NEW YORK -- U.S. stocks edged higher in early trading Wednesday as investors watch closely for developments on trade and await the Federal Reserve’s latest announcement on interest rate policy.
Wall Street is hoping for enough progress on trade negotiations this week to avoid a new round of tariffs on Chinese goods that include phones, laptops and other popular products. The new tariffs are scheduled to take effect Sunday and would mark an escalation in the trade war as the world's two largest economies continue pushing for a deal.
Reports have suggested that the new tariffs could be delayed. Tension over the next move has made for choppy trading this week that has pushed the major indexes lower.
Health care and technology companies led the gains. Vertex Pharmaceuticals rose 1.6% and Micron climbed 3.1%.
Real estate and energy companies lagged the market. The yield on the 10-year Treasury slipped to 1.82% from 1.83% late Tuesday.
Some companies were making big moves after releasing earnings reports. Ollie’s Bargain Outlet surged 17.2% after reporting surprisingly good third-quarter profit and revenue. GameStop plunged 13.6% after issuing a surprising loss and cutting its profit forecast.
Boeing shed 2%. Home Depot slipped 1.2% after giving investors a weak sales forecast.
KEEPING SCORE: The S&P 500 index rose 0.3% as of 10 a.m. Eastern time. The Dow Jones Industrial Average rose 16 points, or 0.1%, to 27,895. The Nasdaq rose 0.4%. The Russell 2000 index of smaller company stocks rose 0.2%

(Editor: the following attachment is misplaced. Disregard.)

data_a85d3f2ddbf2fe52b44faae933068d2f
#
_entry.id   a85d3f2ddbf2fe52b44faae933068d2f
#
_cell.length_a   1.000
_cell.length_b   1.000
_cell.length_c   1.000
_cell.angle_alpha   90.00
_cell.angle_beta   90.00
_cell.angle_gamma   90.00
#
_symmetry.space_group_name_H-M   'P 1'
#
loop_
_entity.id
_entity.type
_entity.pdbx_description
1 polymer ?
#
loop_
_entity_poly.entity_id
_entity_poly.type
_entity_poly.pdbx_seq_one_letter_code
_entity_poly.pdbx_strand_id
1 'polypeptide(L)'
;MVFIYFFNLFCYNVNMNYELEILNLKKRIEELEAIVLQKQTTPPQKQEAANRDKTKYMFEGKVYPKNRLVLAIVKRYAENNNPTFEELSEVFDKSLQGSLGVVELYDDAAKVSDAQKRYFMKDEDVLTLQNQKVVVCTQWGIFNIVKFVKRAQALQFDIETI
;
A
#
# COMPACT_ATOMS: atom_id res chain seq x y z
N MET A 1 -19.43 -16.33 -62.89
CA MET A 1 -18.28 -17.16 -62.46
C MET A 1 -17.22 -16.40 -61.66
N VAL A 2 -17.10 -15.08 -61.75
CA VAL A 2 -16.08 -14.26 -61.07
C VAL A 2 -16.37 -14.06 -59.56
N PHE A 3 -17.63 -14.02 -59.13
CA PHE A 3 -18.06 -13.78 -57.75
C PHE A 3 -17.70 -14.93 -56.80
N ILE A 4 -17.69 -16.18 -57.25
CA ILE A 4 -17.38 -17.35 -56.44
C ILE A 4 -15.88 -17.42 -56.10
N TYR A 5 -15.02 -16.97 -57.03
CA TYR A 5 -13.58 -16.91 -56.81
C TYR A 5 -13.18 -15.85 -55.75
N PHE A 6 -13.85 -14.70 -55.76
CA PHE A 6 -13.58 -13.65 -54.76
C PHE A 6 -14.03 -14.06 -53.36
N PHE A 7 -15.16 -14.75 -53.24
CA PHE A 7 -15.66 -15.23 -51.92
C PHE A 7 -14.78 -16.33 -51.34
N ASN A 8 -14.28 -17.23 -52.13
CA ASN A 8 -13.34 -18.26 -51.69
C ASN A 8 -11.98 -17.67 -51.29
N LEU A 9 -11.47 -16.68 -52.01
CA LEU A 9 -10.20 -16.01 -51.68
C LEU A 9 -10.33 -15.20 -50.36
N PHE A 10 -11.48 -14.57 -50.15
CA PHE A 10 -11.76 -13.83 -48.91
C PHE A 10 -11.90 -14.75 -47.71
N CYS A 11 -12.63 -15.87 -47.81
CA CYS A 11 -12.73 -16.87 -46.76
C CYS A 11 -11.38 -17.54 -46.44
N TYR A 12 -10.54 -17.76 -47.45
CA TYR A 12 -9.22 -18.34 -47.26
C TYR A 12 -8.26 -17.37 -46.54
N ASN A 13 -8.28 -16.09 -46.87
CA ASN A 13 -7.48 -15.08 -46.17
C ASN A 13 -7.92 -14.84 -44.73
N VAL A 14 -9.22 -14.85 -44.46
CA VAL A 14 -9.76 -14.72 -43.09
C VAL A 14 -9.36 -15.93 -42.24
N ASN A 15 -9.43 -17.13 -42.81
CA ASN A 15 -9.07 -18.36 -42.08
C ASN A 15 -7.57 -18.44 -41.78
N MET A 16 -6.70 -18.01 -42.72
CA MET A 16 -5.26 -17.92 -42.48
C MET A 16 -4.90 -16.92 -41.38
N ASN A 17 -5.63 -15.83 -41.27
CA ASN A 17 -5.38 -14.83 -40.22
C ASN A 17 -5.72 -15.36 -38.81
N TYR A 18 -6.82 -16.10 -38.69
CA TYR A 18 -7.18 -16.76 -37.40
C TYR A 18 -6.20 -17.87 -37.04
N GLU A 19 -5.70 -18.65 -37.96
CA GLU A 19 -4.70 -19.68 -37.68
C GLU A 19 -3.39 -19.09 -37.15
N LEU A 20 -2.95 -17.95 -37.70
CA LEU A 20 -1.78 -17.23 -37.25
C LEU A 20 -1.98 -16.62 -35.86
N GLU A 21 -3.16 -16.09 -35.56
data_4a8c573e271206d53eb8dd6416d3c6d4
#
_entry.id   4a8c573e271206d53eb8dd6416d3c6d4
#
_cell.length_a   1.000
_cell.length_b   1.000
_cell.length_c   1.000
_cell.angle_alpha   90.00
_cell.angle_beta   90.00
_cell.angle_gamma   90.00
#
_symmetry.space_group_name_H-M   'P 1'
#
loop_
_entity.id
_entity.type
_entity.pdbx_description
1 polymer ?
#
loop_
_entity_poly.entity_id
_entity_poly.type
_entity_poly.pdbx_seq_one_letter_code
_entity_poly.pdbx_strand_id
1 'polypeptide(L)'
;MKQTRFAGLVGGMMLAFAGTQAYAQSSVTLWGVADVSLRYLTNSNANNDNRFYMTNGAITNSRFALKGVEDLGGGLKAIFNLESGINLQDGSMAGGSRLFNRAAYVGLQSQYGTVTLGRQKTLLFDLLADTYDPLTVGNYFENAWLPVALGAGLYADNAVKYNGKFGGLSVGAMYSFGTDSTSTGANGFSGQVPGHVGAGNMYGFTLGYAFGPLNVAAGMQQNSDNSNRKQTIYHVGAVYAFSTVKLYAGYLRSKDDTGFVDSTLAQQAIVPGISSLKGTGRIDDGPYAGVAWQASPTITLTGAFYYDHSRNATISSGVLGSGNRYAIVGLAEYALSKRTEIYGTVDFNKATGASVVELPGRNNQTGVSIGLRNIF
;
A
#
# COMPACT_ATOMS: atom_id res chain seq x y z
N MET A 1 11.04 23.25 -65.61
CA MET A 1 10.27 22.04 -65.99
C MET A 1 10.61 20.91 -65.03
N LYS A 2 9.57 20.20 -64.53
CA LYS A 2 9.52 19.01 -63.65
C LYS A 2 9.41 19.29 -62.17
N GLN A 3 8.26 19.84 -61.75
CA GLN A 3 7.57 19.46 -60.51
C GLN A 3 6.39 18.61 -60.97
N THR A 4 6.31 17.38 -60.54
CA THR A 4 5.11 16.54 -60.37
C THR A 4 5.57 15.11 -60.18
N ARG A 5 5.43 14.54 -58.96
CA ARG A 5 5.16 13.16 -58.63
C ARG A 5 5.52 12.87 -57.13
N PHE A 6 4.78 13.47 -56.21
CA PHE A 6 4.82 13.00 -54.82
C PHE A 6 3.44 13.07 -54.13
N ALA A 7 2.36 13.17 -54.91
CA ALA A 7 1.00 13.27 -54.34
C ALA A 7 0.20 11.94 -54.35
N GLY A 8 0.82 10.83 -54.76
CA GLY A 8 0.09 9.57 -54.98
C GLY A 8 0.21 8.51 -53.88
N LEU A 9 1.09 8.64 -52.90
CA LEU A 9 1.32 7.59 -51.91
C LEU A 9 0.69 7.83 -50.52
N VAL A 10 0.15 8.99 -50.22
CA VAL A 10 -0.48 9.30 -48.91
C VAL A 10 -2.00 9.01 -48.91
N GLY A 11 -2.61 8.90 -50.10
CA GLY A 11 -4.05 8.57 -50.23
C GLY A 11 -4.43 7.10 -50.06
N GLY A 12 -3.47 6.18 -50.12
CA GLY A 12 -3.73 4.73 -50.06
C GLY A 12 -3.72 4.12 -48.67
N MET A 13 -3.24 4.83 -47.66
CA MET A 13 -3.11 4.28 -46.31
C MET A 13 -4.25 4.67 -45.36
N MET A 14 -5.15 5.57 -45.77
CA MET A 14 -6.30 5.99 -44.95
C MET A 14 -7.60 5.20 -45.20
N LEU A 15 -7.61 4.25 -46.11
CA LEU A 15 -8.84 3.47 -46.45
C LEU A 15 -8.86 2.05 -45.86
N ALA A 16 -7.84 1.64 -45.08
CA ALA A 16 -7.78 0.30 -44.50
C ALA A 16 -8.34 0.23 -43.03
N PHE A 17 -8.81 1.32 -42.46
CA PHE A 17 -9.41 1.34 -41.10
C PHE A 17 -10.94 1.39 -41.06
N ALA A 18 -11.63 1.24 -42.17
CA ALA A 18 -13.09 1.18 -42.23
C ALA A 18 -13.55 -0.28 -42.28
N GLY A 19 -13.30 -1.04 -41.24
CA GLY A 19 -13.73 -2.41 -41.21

European and Asian markets were mixed.
FED WATCH: The Federal Reserve is set to leave its benchmark interest rate unchanged Wednesday and will likely signal that it expects rates to remain low well into next year despite a robust job market. The central bank reversed course in 2019 and cut rates three times to help support an economy threatened by trade disputes and slower growth. Many economists have said they think sluggish growth will even compel the Fed to cut rates at least once in 2020.
LOW GAS: Chevron fell just under 1% after the energy company warned investors about a potential charge of up to $11 billion because of lower long-term prices for oil and natural gas. The huge fourth-quarter write-down underscores the challenge posed by rising production that has prevented energy prices from increasing sharply during a time of increasing global demand.